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Summary of Dingell’s Proposed Carbon Taxes
Dingell, 81, has posted a summary of his proposed Carbon Tax legislation on his congressional Web site, but here are the basics:
- A $50-per-ton tax on carbon dioxide emissions from coal, petroleum products and natural gas, to be phased in over five years and then adjusted for inflation.
- A 50-cents-per-gallon tax on gasoline, jet fuel and kerosene on top of the current gas tax, also phased in over five years and thereafter adjusted for inflation. This provision would include exemptions for diesel and biofuels that do not include petroleum. For biofuels that are blended with petroleum, only the petroleum portion would be taxed.
- A phased reduction of the mortgage interest tax deduction on homes larger than 3,000 square feet, and elimination of the deduction for homes over 4,200 square feet. Exemptions would be made for historic homes built before 1900, for farm houses, and for any homes that are certified carbon neutral or whose owners purchase enough carbon credits to eliminate the carbon footprint of their home.
Carbon Tax Proposals Get Mixed Reviews
Economists tend to love the idea of carbon taxes as a less bureaucratic and more efficient strategy for cutting greenhouse gas emissions and slowing global warming than, say, so-called cap-and-trade systems. Voters, on the other hand, are rarely enthusiastic about new taxes, and a 50-cent-per-gallon gasoline tax after the run up of prices at the pump over the past year or two is likely to receive a cold reception among consumers and their political representatives.
Dingell’s friends have warned him that his proposals are “political poison” while his critics have accused him of playing politics with an urgent environmental issue. They say Dingell is offering legislation he knows won’t pass to distract from, or possibly derail, proposals that would require automakers to increase vehicle fuel economy.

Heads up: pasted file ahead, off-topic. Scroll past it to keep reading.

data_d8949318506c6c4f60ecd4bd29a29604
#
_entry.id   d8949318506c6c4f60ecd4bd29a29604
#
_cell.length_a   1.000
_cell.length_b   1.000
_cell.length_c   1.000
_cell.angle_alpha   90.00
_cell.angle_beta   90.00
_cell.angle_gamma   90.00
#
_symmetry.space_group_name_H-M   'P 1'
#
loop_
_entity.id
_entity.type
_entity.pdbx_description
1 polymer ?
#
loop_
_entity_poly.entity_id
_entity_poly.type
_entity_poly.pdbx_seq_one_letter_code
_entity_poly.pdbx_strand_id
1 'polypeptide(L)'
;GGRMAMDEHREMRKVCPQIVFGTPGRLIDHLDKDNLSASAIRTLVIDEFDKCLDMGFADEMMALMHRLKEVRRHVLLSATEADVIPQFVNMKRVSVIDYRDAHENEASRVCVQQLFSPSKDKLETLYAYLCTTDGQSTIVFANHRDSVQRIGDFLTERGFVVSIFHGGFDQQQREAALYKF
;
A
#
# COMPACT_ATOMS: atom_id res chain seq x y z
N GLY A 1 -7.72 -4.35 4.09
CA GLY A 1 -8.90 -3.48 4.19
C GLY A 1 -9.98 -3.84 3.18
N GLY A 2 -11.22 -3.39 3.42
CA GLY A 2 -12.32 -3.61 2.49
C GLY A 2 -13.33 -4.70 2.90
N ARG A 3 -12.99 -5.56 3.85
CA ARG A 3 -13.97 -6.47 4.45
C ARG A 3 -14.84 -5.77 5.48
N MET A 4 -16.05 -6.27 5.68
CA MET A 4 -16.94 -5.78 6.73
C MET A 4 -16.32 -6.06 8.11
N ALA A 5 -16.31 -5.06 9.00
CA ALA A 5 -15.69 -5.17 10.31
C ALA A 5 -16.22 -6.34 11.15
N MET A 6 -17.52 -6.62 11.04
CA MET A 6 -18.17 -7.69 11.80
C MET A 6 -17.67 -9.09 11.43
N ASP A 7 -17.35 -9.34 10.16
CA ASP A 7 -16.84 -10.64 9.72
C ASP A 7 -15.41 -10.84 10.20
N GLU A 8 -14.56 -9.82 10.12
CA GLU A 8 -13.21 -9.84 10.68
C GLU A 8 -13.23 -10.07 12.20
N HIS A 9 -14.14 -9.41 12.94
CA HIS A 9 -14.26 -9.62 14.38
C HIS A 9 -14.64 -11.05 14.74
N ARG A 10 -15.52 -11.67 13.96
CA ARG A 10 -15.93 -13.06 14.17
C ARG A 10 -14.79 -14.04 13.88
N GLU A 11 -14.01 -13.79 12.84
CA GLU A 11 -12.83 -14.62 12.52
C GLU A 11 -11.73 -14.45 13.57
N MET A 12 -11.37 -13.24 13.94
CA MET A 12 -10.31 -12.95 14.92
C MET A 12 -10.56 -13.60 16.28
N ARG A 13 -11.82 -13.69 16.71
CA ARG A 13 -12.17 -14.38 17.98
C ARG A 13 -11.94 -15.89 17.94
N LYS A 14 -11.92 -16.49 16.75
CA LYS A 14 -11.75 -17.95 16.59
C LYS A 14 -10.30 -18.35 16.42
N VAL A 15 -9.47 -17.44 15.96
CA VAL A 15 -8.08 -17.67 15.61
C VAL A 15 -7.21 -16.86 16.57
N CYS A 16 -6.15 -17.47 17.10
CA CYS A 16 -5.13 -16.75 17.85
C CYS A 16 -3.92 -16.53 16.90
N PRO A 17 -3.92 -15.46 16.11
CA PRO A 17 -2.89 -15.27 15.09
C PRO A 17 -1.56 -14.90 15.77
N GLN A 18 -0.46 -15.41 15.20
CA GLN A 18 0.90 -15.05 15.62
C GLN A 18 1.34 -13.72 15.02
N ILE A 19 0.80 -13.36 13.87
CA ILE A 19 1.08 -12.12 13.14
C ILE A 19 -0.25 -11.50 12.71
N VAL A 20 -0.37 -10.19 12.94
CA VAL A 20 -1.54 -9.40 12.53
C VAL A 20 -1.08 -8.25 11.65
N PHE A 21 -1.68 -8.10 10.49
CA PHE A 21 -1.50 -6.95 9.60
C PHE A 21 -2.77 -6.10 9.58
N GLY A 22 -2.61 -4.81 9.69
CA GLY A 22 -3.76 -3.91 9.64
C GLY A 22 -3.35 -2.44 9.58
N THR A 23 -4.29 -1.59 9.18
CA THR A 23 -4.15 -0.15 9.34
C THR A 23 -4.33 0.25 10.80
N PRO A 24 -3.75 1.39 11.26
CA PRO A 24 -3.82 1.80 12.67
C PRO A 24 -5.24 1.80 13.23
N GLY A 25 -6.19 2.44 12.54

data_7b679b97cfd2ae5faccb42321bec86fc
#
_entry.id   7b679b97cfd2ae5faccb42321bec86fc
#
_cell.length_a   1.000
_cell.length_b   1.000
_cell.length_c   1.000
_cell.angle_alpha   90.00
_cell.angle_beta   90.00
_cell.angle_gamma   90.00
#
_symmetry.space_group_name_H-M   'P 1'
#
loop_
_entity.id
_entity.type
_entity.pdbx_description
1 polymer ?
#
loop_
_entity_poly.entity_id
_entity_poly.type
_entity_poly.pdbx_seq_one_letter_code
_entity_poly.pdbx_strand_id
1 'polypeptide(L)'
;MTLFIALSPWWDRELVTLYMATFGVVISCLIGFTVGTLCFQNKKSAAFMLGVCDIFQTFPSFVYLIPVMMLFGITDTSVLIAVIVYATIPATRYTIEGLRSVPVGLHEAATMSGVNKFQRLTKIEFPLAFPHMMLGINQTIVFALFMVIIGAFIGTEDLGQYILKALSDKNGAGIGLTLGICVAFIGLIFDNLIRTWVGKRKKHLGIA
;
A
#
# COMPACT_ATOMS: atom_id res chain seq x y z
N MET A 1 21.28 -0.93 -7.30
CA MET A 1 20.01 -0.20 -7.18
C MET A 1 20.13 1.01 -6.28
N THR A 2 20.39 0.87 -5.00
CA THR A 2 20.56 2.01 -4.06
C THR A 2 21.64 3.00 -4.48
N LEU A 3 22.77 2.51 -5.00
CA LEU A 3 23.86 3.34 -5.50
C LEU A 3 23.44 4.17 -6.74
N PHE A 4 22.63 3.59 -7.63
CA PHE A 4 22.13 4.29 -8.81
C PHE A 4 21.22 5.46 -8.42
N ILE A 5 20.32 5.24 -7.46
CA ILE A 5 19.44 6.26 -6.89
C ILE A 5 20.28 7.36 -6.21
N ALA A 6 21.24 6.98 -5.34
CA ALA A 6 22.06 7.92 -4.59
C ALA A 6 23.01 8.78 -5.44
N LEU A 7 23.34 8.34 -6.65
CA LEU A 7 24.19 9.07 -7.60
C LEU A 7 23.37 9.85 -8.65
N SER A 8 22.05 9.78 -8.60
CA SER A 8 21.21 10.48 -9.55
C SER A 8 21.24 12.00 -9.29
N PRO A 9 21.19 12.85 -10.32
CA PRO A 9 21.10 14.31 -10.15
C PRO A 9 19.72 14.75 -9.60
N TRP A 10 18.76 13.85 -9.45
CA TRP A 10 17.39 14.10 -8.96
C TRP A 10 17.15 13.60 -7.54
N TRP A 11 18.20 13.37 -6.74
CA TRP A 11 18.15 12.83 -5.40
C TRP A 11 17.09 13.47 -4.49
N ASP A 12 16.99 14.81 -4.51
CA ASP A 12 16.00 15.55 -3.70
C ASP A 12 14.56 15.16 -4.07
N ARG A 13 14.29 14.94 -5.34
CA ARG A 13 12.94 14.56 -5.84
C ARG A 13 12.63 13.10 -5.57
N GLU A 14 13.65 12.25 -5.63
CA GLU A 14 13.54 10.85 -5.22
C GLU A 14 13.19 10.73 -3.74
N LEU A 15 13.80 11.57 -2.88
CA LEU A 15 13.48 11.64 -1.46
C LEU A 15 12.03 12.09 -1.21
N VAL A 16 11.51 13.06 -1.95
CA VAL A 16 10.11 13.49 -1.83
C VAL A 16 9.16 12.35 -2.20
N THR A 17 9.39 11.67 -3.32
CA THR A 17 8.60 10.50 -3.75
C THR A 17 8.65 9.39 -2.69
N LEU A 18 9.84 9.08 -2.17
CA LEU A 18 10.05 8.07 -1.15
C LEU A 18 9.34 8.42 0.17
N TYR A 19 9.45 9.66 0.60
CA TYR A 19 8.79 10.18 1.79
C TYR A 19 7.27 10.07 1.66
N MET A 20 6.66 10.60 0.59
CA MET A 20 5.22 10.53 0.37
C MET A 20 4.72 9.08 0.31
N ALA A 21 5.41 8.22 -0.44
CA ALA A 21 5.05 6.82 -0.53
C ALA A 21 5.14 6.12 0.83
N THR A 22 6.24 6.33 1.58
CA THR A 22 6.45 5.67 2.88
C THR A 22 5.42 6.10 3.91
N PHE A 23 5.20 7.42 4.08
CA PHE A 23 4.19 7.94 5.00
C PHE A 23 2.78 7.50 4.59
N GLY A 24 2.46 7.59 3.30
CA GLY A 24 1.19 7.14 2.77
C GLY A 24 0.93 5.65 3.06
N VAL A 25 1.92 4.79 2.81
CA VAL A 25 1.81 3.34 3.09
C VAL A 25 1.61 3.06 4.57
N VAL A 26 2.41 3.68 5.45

Dingell dismisses the criticism and says he is just trying to spark "an intelligent discussion of the whole question."
Dingell Claims Carbon Tax Proposals are Fair
According to Dingell, phasing out the mortgage interest deduction on large homes would affect only about 10 percent of homeowners nationwide, and he told The Associated Press that “it’s only fair” to tax people who buy large homes in the suburbs and contribute to urban sprawl that also leads to more driving and greenhouse gas emissions.
No one, including Dingell, expects his proposals to sail through Congress unchanged. They will have to pass through another committee before reaching the House floor for a vote, and even then they could be modified with amendments or have to do battle with other legislation passed by the Senate.
If Dingell’s tax proposals do become law, the revenue will be used for many different purposes, including highway construction, mass transit, Social Security, health programs, and to help poor people pay their energy bills.
If you want to tell Congressman Dingell what you think of his proposed legislation, you can find an e-mail form on his congressional Web site. And while you’re at it, you may want to let your own U.S. representative know what you’re thinking.